Affiliate Disclaimer

We sometimes use affiliate links in our content. This won’t cost you anything, but it helps us to keep the site running. Thanks for your support.

Trees are a fantastic topic for nature study ANY time of year. Grab your kids, head to the great outdoors, and learn all about trees with our free Tree Unit Study & Lapbook.

Thanks to Lynn Pitts for writing the lessons for this Trees unit study.

Tree Unit Study Lessons

Here are a few of the sample science lessons from the Trees Unit Study.

Types of Trees
There are two main kinds of trees: broad-leaved tree and conifer tree.

Broad-leaved trees have thin and flat leaves. They are shaped like globes or eggs. Where winters are cold, most of these types of trees will lose their leaves. In the fall, the leaves turn yellow, gold, red, orange, and brown. Some examples of broad-leaved trees are Maple, Oak, Birch, Apple and Cherry.

Conifer trees have needles instead of leaves. Some have triangle shapes that help snow to slide off the branches. They also have cones and most are evergreens. An evergreen stays green all year. Some conifer trees are Fir, Cedar, Spruce and Pine.

Identifying Trees

You can identify a tree by looking at the shapes of its leaves. The leaves of a broad-leaved tree can be divided into two types: simple and compound.

Compound leaves include some of the biggest leaves. They can measure three feet from stalk to tip, so bit that at first sight they look like collections of separate leaves attached to one stalk. A closer look shows that this is not so. Compound leaves each grow from a single bud, and when autumn comes many of them fall off in one piece, each leaving a large leaf scar where they were attached to the tree.

Some Simple leaves are smooth-edged, some are rough-edged. Some are very big and broad while others are small and thin. They are a single leaf growing on one stalk.

Needles and scales of Conifers are quite unlike the leaves of broad-leaved trees. They have parallel veins and a hard or leathery surface. They remain on the tree year round.

How Trees Make and Store Food
Like other plants, trees spend the summer making food. All trees need water, air and sunshine. The roots soak up nutrients and water from the ground. The green parts soak up sunlight and air. Tree leaves, like all green leaves, make their own food. They make a kind of sugar from water and air. The heat of the sun does the work. The food a tree makes is called sap. Sap is stored in the trunk over the winter. It used this stored sap to grow new leaves in the Spring. Some of the food is also there to help the tree grow. Every year a little is added to the ends of the twigs and branches.

All trees begin as seeds. They come in different shapes and sizes. A seed sprouts when a small root begins to grow. As it absorbs water and minerals, a tiny stem with just two small leaves begins to grow above the soil. A young tree is called a seedling. Seedlings grow tall and spread wide. As the stem becomes hard enough it is called wood. Small branches begin to appear as buds that turn into tiny leaves. The hard, woody stem is now called a tree trunk.  Being tall helps the tree reach the sunlight it needs to make food. After three years, the seedling becomes a sapling.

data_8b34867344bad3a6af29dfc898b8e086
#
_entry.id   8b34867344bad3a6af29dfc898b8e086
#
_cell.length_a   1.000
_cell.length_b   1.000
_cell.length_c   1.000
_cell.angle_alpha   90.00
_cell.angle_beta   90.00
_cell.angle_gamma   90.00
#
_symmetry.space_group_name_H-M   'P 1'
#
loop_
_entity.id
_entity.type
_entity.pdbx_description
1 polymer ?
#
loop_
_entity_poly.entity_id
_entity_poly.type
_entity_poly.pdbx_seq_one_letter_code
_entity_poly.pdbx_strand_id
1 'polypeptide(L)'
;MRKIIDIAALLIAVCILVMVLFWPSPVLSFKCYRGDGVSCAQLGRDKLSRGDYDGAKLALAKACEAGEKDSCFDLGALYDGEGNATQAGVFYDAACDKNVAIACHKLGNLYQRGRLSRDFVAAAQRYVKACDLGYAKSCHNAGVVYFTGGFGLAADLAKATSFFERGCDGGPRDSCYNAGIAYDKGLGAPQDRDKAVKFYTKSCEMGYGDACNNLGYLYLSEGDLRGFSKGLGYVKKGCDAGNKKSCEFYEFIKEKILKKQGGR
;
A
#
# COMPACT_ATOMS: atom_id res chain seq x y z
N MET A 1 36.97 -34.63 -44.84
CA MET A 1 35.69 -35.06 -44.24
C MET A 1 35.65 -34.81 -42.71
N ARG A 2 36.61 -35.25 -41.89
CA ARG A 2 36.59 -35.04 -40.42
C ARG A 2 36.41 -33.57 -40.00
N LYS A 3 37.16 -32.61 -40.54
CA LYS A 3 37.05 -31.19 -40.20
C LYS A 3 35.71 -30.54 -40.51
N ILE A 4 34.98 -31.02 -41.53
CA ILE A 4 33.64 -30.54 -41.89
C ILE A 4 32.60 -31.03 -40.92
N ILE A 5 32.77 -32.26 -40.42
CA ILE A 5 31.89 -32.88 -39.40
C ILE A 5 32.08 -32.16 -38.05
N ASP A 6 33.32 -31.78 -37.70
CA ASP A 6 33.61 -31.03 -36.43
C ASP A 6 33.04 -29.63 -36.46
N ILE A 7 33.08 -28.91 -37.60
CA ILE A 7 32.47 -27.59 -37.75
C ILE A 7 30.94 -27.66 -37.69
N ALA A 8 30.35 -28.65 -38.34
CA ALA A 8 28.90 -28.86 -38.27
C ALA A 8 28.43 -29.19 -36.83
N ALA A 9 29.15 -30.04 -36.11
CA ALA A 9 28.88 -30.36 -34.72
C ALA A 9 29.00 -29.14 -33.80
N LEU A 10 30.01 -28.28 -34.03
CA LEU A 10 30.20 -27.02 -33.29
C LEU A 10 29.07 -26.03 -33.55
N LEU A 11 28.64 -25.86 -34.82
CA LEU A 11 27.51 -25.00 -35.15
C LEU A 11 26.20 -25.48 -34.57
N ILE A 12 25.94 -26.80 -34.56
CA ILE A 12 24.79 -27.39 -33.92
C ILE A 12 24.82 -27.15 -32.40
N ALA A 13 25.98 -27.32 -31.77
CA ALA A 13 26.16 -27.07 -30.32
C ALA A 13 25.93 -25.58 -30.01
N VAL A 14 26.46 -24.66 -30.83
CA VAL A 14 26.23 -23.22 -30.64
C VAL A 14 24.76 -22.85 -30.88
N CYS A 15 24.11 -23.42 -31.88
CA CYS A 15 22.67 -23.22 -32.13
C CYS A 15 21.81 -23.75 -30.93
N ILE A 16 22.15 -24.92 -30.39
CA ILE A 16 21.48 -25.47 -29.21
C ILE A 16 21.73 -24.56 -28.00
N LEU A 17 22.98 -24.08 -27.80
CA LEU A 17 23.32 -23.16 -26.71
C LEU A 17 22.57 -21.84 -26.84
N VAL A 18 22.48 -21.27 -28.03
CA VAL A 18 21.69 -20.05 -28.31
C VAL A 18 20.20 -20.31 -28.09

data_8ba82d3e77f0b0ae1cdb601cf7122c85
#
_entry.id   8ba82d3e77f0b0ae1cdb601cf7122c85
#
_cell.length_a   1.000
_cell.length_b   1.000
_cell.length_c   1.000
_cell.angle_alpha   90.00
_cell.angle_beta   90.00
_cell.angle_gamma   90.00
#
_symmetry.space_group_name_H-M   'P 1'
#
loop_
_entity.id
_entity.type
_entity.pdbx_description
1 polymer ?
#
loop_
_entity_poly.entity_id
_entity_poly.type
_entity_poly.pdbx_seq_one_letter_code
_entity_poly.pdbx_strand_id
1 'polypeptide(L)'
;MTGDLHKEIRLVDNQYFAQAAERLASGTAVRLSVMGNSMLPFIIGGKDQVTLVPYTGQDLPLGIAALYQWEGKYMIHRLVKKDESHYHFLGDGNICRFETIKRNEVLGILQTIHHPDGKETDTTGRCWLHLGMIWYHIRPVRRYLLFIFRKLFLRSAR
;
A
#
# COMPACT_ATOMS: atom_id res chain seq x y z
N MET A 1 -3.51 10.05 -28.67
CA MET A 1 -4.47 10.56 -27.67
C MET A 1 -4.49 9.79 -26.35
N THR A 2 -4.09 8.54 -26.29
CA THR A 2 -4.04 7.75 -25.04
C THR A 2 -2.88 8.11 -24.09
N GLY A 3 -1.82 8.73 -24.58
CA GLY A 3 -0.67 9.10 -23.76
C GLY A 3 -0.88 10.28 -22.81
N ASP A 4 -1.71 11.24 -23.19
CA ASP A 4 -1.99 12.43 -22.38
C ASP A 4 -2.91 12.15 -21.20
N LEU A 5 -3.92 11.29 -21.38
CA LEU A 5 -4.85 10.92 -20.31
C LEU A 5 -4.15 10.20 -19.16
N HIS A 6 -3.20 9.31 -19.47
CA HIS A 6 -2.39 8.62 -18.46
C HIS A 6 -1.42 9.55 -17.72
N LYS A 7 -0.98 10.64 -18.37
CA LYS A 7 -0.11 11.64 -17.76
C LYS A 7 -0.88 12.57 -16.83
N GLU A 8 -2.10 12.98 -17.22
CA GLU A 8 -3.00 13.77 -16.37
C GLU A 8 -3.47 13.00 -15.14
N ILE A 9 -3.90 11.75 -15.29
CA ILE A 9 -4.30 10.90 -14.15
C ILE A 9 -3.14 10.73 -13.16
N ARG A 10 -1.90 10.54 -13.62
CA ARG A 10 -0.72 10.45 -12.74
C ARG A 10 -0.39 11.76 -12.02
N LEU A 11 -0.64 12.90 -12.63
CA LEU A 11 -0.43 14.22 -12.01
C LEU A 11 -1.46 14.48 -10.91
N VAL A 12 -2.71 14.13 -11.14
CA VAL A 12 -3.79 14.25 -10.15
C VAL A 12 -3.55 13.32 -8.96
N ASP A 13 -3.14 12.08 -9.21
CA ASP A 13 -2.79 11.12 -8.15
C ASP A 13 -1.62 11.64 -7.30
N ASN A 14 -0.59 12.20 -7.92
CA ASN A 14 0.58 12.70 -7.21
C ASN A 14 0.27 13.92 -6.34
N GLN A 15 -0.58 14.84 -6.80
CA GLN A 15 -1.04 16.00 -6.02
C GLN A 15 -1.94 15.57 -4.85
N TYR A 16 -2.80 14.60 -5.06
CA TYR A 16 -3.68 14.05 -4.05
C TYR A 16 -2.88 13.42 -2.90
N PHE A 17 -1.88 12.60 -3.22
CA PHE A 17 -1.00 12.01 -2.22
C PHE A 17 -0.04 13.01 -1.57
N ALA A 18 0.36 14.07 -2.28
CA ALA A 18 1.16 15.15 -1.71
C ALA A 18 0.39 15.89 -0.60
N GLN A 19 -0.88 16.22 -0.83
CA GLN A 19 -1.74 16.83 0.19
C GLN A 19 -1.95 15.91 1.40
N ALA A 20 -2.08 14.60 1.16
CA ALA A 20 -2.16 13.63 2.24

To access all of the lessons and lapbook printables in this trees unit study, subscribe to Homeschool Share’s email list using the form in this post.

Trees Lapbook Printables

In addition to the lessons about trees, this file includes these mini-books for your student to create a Trees Lapbook (or notebook):

  • Tree Vocabulary Mini-book
  • Comparing Conifers vs. Broad-leaved Trees Venn Diagram Flap Book
  • Types of Trees Flap Book
  • Tree I.D. Layer Book
  • Photosynthesis Simple Fold Book
  • Seeds Interlock Book
  • Parts of a Trunk Shutterflap Book
  • All About Roots Simple Fold Book
  • All About Leaves Shuttertied Book
  • Uses for Trees T-book
  • Oak Tree Life Cycle Tab Book
  • Tree Facts Shape Books
  • My State Tree Petal Book
  • Animals and Trees Simple Fold Book
  • Blank Books (use as desired to add to your study of trees)

Unit Study Resources

Grab some of these books and other resources to help your student learn all about trees.

How to Get Started with Your Tree Unit Study & Lapbook

Follow these simple instructions to get started with the Trees Unit Study.

  1. Check out books and field guides about trees and leaves from your local library.
  2. Print the Tree unit study.
  3. Choose the lessons you want to use with your student (a highlighter works great for this).
  4. Choose and prepare the lapbook printables you want to use with your student.
  5. Enjoy a week of learning all about trees!

Trees Lapbook Sample

This lapbook sample was made with two file folders. For additional lapbook instruction, read How to Make a Lapbook.

First File Folder (left side)
Second File Folder (right side)

Get Your Free Trees Unit Study & Lapbook

Subscribe to the newsletter using the form below. After you confirm your email, the unit study and lapbook printables will be delivered to your inbox. If you are already subscribed, simply enter your email address again.

More Tree Lessons, Activities, and Printables

Spend more time learning about trees with these lessons, activities, and printables.

Leaves Unit Study & Printables
Meeting Trees Unit Study
Miss Twiggley’s Tree Unit Study